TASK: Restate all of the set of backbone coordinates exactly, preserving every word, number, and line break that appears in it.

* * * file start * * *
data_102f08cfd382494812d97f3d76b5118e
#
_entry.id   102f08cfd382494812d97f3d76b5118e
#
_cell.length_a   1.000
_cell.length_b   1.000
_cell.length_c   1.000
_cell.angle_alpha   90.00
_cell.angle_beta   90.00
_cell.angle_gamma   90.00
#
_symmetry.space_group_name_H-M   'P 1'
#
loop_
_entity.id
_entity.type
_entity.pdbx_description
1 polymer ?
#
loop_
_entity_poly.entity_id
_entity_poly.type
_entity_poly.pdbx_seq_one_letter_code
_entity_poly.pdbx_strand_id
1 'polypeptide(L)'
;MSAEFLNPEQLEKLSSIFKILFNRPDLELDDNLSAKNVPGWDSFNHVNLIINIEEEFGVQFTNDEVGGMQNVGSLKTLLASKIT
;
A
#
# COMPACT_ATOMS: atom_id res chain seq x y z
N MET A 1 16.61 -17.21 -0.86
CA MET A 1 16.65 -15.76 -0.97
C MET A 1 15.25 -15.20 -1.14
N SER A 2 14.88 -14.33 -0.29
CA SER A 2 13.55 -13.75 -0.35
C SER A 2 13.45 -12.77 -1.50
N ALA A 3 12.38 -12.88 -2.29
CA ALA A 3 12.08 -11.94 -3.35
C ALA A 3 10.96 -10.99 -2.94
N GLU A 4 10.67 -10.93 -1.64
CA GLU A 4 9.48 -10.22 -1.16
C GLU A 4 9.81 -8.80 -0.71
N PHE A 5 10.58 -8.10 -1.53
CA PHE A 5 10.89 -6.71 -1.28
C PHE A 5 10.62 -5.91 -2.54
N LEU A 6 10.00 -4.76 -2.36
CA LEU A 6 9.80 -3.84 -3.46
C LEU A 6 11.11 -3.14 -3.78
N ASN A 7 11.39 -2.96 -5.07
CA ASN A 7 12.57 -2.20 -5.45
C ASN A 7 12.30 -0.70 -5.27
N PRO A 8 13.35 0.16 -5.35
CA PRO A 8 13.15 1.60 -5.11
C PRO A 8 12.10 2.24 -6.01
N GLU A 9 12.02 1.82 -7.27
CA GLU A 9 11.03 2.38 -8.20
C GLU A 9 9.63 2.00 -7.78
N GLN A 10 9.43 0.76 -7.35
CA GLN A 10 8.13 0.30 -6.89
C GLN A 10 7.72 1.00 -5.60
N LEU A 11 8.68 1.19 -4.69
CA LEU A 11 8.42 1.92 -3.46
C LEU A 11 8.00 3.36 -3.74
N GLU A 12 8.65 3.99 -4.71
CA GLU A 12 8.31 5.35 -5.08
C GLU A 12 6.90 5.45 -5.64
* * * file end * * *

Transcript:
data_102f08cfd382494812d97f3d76b5118e
#
_entry.id   102f08cfd382494812d97f3d76b5118e
#
_cell.length_a   1.000
_cell.length_b   1.000
_cell.length_c   1.000
_cell.angle_alpha   90.00
_cell.angle_beta   90.00
_cell.angle_gamma   90.00
#
_symmetry.space_group_name_H-M   'P 1'
#
loop_
_entity.id
_entity.type
_entity.pdbx_description
1 polymer ?
#
loop_
_entity_poly.entity_id
_entity_poly.type
_entity_poly.pdbx_seq_one_letter_code
_entity_poly.pdbx_strand_id
1 'polypeptide(L)'
;MSAEFLNPEQLEKLSSIFKILFNRPDLELDDNLSAKNVPGWDSFNHVNLIINIEEEFGVQFTNDEVGGMQNVGSLKTLLASKIT
;
A
#
# COMPACT_ATOMS: atom_id res chain seq x y z
N MET A 1 16.61 -17.21 -0.86
CA MET A 1 16.65 -15.76 -0.97
C MET A 1 15.25 -15.20 -1.14
N SER A 2 14.88 -14.33 -0.29
CA SER A 2 13.55 -13.75 -0.35
C SER A 2 13.45 -12.77 -1.50
N ALA A 3 12.38 -12.88 -2.29
CA ALA A 3 12.08 -11.94 -3.35
C ALA A 3 10.96 -10.99 -2.94
N GLU A 4 10.67 -10.93 -1.64
CA GLU A 4 9.48 -10.22 -1.16
C GLU A 4 9.81 -8.80 -0.71
N PHE A 5 10.58 -8.10 -1.53
CA PHE A 5 10.89 -6.71 -1.28
C PHE A 5 10.62 -5.91 -2.54
N LEU A 6 10.00 -4.76 -2.36
CA LEU A 6 9.80 -3.84 -3.46
C LEU A 6 11.11 -3.14 -3.78
N ASN A 7 11.39 -2.96 -5.07
CA ASN A 7 12.57 -2.20 -5.45
C ASN A 7 12.30 -0.70 -5.27
N PRO A 8 13.35 0.16 -5.35
CA PRO A 8 13.15 1.60 -5.11
C PRO A 8 12.10 2.24 -6.01
N GLU A 9 12.02 1.82 -7.27
CA GLU A 9 11.03 2.38 -8.20
C GLU A 9 9.63 2.00 -7.78
N GLN A 10 9.43 0.76 -7.35
CA GLN A 10 8.13 0.30 -6.89
C GLN A 10 7.72 1.00 -5.60
N LEU A 11 8.68 1.19 -4.69
CA LEU A 11 8.42 1.92 -3.46
C LEU A 11 8.00 3.36 -3.74
N GLU A 12 8.65 3.99 -4.71
CA GLU A 12 8.31 5.35 -5.08
C GLU A 12 6.90 5.45 -5.64